We have two cats that we would love to take to a summer house with us for weekends during at least half of the year. The idea is that we'll be heading there on Friday and returning on either Sunday night or Monday morning. Both cats are very close to us and one of them would really miss us if we left him for two nights.

The house is not fully fenced and in my experience taking my more curious cat around, there's no fence that would stop him. The land around the house is around 600 m2 (6500 ft2) of grass and trees for them to play, and even though there's no fence there are plants that mark its limits.

Coming from the city that is a lot of land for them, however, last weekend, we took the more curious one over there (he's also the more adaptable) and he was already trespassing to neighbour's houses.

What can we do to keep them in our property? How can we teach them not to go far from us?


2 Answers 2


If someone told me they'd trained their cat not to roam when outside unrestrained, I'd have one thing to say to them: "I'll believe it when I see it". It's very unlikely to train a cat not to roam, hunt, and hide.

It might be possible, with a cat of a very specific temperament. The kind of temperament that makes it want to sun itself on the warm patio for hours instead of exploring, or the kind of temperament that makes it skittish and scared of butterflies and quiet noises.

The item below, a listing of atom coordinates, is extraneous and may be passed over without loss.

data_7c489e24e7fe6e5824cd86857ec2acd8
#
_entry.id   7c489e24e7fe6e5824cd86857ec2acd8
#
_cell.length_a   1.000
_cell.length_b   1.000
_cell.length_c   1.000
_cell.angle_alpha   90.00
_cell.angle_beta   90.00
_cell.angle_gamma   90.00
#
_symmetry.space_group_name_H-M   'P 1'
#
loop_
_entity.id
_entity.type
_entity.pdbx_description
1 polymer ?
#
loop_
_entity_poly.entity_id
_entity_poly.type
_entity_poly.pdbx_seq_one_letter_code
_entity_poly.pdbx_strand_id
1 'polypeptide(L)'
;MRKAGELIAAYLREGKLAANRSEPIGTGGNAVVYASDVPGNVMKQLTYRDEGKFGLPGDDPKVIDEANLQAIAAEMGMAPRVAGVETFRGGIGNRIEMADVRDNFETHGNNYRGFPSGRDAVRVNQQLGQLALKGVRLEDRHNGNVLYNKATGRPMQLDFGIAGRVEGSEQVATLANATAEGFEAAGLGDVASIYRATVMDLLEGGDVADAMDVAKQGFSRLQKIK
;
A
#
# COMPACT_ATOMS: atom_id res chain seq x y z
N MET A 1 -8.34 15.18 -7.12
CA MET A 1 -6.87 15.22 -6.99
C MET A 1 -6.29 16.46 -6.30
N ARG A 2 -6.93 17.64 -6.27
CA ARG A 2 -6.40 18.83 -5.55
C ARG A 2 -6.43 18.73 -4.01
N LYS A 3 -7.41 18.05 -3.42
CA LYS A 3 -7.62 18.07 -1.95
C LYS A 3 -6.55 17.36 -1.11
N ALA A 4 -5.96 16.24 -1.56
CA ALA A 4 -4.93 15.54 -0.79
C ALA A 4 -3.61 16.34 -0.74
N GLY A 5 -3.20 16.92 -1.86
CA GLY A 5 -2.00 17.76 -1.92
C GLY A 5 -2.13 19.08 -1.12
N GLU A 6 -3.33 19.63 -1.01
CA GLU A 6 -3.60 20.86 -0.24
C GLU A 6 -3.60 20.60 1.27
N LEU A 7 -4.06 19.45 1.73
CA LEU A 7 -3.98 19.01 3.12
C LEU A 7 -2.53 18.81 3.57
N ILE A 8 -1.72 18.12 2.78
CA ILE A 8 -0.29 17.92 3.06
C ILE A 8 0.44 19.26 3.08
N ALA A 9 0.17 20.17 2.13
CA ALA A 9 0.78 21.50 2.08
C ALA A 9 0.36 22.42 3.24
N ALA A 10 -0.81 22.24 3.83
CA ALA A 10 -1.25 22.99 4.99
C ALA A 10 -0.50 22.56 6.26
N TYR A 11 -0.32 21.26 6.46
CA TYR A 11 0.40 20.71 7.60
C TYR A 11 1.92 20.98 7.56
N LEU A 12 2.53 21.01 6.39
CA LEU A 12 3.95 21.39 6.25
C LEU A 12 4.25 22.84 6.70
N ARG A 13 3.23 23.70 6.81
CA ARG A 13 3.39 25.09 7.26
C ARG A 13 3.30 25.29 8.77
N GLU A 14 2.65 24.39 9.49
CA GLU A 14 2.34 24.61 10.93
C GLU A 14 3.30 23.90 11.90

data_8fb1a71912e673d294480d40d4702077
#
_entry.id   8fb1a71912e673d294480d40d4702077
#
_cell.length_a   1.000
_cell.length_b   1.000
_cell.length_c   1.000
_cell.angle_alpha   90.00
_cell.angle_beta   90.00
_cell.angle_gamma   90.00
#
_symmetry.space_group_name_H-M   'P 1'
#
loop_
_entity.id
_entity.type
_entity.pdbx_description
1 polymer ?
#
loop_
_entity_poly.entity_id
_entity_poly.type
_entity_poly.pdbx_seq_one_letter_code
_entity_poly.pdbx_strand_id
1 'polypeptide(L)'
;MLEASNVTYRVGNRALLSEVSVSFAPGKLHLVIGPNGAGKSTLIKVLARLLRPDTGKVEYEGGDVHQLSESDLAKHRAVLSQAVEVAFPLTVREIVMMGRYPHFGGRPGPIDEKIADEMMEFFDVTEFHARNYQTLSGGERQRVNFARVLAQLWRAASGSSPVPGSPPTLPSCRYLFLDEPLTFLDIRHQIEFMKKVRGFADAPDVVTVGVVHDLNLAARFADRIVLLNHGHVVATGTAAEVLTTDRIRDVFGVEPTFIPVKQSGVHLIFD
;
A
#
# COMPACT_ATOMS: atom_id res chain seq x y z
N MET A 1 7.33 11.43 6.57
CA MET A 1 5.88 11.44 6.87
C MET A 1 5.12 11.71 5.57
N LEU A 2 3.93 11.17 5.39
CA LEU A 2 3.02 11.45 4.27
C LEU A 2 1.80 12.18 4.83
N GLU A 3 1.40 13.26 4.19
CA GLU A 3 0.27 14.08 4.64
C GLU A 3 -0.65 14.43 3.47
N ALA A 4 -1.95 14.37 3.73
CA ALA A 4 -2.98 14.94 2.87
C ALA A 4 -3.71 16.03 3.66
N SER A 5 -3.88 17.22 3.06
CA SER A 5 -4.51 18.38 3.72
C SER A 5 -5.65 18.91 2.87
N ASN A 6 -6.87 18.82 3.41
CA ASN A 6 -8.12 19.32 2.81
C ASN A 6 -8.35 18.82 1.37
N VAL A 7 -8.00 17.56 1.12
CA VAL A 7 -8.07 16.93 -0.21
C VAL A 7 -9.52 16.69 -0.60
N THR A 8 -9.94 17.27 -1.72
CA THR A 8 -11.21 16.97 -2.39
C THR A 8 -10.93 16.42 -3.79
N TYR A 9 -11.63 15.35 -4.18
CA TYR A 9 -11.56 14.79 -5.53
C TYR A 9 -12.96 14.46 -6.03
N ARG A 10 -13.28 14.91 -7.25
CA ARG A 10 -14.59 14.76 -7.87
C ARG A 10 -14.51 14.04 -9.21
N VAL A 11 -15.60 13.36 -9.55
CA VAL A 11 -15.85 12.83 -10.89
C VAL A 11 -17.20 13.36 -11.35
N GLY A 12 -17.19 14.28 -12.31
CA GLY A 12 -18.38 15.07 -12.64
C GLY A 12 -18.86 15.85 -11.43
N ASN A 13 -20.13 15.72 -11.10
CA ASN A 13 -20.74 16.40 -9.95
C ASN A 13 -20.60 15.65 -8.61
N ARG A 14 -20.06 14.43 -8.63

In other words: you can train a cat not to roam outside... if the cat already doesn't want to roam outside.

If you've got a cat that does like to explore, I doubt very much that you could prevent it from doing so through training. Cats are just too strong-willed and independent and they don't really need our approval or care what we think, unlike most dogs. Cats will always opt for what seems to them to be the better deal. If the deal is "be cooped up and bored inside" vs. "go exploring while the human is calling for me to come back", an adventurous cat will choose the latter. A lazy cat will choose the former simply because it doesn't feel like exploring - not because it wants to follow instructions.

If you really want to take your cats outside, but you fear (or you know) that they'll want to roam, your best bet is a leash. Many cats hate them, but some will get used to them over time. That's the only way to keep your cat where you want it in the yard - even a fence won't stop many cats.


There are fences that will contain a cat, but they have to be specifically designed or modified for that purpose, which can take a significant amount of time and/or money. You would also need to remove any trees (or at least branches) that would allow them to get over the fence.

More practical is a "catio", which is a smaller but fully enclosed (with cat-proof screen material) that lets them experience the sights, sounds, smells and feeling of being outdoors without the risks of actually letting them roam or expense a cat-proof fence around the entire property. You can also use it as a screened patio for humans too, of course.

The cheapest option is to teach your cats to walk on a leash, and simply don't let them go places you don't want them to. It's not easy to get started, but within the first month my kittens understood I wouldn't let them go past certain points. They still occasionally try, of course, but they no longer seem surprised or complain when it doesn't work.

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